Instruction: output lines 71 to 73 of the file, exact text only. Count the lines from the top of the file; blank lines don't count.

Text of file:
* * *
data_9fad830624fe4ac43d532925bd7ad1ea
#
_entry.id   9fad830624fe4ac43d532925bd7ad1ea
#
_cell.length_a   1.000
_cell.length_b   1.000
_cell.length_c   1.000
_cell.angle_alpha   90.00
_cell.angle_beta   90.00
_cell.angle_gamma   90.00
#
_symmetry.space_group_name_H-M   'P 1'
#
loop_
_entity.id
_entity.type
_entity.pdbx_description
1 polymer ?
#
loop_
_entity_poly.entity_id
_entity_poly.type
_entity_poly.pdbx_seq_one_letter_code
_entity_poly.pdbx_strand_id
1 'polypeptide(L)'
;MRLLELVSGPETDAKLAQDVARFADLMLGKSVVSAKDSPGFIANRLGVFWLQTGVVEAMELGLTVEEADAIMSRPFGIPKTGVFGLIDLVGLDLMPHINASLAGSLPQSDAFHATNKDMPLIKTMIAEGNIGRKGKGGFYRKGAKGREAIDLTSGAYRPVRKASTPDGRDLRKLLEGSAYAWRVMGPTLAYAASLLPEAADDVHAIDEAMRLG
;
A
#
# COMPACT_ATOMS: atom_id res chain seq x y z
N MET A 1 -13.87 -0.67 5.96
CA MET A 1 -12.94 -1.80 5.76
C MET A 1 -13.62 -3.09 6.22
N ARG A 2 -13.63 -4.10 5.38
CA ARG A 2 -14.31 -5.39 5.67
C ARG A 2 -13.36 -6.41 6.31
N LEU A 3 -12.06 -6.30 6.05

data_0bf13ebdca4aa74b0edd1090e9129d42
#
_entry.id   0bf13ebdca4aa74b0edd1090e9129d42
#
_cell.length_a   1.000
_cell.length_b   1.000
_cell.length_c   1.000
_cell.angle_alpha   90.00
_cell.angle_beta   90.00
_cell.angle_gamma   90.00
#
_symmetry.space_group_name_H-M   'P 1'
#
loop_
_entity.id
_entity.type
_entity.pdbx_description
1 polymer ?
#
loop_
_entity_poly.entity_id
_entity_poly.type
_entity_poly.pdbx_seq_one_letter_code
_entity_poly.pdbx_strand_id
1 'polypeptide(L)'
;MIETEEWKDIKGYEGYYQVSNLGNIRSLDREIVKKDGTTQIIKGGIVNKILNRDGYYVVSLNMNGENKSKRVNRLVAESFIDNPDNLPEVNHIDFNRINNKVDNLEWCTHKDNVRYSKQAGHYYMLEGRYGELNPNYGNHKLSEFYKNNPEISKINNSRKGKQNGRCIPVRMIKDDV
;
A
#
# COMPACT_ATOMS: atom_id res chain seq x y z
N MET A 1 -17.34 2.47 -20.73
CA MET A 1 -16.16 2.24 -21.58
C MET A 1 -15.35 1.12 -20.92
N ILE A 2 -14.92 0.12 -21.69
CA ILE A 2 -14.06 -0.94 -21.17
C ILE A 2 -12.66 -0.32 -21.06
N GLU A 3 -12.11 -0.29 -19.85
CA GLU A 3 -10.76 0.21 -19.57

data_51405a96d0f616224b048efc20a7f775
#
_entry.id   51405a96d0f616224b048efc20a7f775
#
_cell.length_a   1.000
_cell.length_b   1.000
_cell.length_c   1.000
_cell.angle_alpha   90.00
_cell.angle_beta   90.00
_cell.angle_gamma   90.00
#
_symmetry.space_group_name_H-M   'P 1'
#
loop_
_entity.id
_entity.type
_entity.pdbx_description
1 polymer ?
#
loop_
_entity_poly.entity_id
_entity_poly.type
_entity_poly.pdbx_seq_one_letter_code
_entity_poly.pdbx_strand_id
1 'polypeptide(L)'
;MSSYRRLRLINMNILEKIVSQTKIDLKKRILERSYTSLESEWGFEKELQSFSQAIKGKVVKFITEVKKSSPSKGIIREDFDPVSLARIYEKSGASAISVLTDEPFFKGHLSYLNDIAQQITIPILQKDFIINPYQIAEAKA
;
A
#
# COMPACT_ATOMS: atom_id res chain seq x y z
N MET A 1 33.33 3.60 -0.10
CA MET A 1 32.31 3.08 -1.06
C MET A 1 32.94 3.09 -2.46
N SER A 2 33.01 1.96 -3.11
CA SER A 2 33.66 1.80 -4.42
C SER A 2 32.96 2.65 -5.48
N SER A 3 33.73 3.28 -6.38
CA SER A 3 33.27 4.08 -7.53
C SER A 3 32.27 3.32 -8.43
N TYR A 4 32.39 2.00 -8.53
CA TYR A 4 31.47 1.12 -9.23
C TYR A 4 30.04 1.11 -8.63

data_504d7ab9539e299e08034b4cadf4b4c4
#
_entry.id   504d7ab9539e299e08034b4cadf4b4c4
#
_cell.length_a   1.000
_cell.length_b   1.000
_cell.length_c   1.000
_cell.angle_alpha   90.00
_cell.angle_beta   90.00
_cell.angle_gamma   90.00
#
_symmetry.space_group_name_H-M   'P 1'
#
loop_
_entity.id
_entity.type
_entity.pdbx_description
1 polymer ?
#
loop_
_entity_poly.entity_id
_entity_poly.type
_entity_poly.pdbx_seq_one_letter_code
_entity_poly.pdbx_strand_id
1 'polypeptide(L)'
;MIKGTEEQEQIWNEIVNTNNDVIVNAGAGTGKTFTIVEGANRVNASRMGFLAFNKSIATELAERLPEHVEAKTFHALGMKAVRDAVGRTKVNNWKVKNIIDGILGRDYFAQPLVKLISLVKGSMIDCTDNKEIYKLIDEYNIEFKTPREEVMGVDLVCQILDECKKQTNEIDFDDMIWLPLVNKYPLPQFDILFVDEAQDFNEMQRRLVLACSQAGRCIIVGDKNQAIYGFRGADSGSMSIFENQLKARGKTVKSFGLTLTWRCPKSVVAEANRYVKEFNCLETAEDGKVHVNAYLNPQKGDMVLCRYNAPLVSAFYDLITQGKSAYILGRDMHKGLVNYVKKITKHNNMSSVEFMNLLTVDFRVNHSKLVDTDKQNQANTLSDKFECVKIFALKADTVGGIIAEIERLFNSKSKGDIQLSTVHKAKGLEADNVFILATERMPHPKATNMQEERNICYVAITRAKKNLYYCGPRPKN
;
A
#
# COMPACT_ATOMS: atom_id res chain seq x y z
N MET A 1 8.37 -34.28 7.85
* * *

N ILE A 2 -14.92 0.12 -21.69
CA ILE A 2 -14.06 -0.94 -21.17
C ILE A 2 -12.66 -0.32 -21.06